Wu suggests that some platforms do not have an interest in setting up a secondary market. “First, they don’t want price discovery, but also a secondary market could offer another source of supply for anyone looking to buy loans,” he says. “And for some platforms, that is competition.”
The MPL assets sold to date via the Ldger secondary platform have consisted solely of Prosper loans. The firm is not currently auctioning loans for other platforms, but it is apparently just a matter of time before this happens.
“We’ve started discussions with other platforms,” explains Kim. “The only reason we haven’t gone forward yet is because we want full partnership with the platform. Most platforms retain the servicing rights and effectively the settlements of the trades that take place via our auctions will be handled at the lending platform level. We want to make sure they are set up operationally to handle volume.”
Without a voluminous secondary market, MPL loans will remain Level 3 assets. In terms of valuation, this means noteholders will have to do estimations, as opposed to using observed prices.
OnDeck Capital: Business On Track, Despite The Stock Falling Off The Rails, (Seeking Alpha), Rated: AAA
OnDeck Capital trades near the lows despite solid metrics in the key areas.
A shift in Marketplace loan levels impacts short-term revenues providing an opportunity for patient investors.
The stock trades far below private valuations despite the company still being in growth mode.
Speaking of loan charge offs, OnDeck Capital has an excellent history of performing well with each yearly cohort of loans outside of 2008 staying below a 7% charge-off rate.
OnDeck Capital remains an interesting value with a market cap of a meager $350 million. With all of the discussions of unicorns in the private markets where valuations exceed $1 billion, yet the public market now offers a stock like OnDeck far below that level. Not to mention, an investor gets a position in a leading online lending platform for businesses still in growth mode with revenues set to sail beyond $300 million next year.
US peer-to-peer lending model has parallels with subprime crisis, (Lending Times), Rated: A
Comment: I believe this article is misinformed and does not understand at all the business. Originators do care about the quality of the loans or nobody will buy them anymore. There is a lot of data and a lot of companies report and audit them. And the underlying collateral is fairly transparent.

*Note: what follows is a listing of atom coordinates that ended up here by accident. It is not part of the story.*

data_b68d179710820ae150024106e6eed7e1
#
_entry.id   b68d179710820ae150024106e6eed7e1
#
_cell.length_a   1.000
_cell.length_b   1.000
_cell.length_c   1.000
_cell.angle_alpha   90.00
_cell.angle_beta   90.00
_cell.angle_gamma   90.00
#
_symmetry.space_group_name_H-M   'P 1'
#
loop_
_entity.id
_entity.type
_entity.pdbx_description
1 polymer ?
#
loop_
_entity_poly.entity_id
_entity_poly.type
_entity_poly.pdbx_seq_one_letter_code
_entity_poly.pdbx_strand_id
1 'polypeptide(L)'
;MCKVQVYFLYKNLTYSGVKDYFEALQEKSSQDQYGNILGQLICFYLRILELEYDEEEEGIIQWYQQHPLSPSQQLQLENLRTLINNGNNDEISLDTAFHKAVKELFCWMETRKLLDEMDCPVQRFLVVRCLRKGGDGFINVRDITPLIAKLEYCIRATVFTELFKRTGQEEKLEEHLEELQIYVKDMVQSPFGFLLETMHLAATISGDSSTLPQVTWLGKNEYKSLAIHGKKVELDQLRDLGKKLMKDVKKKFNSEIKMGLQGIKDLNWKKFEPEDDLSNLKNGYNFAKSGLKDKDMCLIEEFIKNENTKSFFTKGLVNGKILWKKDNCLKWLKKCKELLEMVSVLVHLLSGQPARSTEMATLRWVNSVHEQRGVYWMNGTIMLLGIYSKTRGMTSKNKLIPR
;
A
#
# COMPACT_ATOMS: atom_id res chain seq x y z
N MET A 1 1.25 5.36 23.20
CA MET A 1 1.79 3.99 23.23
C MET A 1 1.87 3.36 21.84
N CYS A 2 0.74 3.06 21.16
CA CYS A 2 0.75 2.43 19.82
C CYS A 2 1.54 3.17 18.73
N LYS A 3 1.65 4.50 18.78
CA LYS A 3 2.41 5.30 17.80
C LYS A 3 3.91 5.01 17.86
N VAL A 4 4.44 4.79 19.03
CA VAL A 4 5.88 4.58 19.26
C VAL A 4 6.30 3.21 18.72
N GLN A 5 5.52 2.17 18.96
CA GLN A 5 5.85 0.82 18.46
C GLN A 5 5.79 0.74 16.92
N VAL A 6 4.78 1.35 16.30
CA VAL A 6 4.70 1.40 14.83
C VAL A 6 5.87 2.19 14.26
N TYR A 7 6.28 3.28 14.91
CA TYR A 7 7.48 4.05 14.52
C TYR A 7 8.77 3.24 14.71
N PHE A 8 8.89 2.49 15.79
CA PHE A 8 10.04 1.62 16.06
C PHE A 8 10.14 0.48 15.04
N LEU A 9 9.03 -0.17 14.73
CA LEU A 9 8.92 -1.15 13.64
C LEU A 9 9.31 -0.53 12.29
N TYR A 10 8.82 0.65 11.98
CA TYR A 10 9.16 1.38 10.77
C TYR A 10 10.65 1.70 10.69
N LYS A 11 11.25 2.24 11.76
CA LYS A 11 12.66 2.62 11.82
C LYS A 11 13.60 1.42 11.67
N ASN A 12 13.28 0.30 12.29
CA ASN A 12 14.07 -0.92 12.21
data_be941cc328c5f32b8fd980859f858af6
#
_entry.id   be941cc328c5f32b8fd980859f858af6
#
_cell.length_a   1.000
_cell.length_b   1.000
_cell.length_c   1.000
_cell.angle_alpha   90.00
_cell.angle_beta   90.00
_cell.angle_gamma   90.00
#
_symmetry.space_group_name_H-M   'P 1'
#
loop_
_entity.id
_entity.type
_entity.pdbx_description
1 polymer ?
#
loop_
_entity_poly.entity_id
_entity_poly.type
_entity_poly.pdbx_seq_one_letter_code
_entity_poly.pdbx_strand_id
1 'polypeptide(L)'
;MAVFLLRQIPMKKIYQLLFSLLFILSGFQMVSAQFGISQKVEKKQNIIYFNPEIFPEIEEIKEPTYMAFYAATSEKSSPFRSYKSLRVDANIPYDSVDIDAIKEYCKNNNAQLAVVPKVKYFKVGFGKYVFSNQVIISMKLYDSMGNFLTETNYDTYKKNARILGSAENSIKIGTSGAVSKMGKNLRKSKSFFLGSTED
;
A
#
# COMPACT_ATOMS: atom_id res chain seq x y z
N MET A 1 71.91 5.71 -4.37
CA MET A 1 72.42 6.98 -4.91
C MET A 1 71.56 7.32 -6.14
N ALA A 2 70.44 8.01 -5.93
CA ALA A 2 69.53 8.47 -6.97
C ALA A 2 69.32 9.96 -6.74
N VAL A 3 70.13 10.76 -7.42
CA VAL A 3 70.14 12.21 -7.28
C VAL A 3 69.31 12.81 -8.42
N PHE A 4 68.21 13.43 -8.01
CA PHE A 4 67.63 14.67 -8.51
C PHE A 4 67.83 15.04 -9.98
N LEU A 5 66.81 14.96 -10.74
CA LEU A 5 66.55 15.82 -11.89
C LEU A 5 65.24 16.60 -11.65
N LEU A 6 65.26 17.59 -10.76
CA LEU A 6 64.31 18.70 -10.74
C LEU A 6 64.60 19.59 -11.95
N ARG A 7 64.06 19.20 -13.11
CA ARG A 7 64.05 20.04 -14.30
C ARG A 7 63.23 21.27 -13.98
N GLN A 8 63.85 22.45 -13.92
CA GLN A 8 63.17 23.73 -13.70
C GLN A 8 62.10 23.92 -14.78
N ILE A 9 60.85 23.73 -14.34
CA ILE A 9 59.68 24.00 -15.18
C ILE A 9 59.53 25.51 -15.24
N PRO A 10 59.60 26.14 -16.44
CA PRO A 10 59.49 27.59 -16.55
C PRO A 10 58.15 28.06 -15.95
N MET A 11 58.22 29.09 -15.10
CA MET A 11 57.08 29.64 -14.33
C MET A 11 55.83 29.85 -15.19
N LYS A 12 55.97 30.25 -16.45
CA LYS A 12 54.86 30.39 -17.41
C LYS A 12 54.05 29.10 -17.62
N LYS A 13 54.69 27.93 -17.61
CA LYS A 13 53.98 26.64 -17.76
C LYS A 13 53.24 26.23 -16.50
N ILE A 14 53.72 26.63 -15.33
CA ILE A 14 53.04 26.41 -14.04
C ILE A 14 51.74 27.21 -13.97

First, P2P platforms, like the originators of subprime mortgages — and the banks that repackaged them — have no “skin in the game”. They originate loans to distribute them and have little reason to care whether the borrowers can repay.
Second, there is limited data on loan quality — P2P credit deals are audited, but only summarily.
And third, for the banks that are lending to hedge funds, who in turn are buying the P2P loans, there is scant information about loan collateral.
Are Payday Loans as Addictive as Cocaine?, (Trade Financing Matters), Rated: AAA
In essence, the CFPB believes payday loan lenders must regulate who they lend to and how many times a borrower can renew a payday loan annually. Payday lenders of course believe these new rules would be game changers.
It is hard to take the research on this subject too seriously, as many are financed by the industry itself – see here
The problem is payday loans are not always used as designed, ie, a quick solution for emergencies, but are used for everyday expenses – rent, utilities, groceries, etc. One study said the industry business model is structured as a debt trap by design.
In the USA, payday loan fees are an estimated $3.4bn year. 75% of industry fees come from borrowers that take out 10 loans or more a year. Because these loans are so small, for every $100 borrowed, the lender gets $15 fees.
Typical credit card rates are 20% or thereabouts, but the payday loan industry says it’s not reasonable – they operate on a thin margin. When you hear 400% on an annual basis, it’s not so bad in nominal terms for a loan for a few weeks, but if you do continuous roll-overs for 52 weeks, its crazy. Instead of paying 400% to borrow money, if you move to APRs to 36% will payday lenders have enough to be in business?
But where do people who need cash get it if don’t have payday lenders? Loan sharks? Family? Would banks fill the gap? There are an estimated 10m people that use them in a year – but how do you regulate the industry without shutting it down? Having access to payday loans can help reduce financial stress. I am sure there are studies that show the opposite. The key is rollovers.
Bottom line if you need $300 fast and marketplace lenders are not an option given your credit score and have to pay $70 to get it, a payday loan may not be a bad trade-off.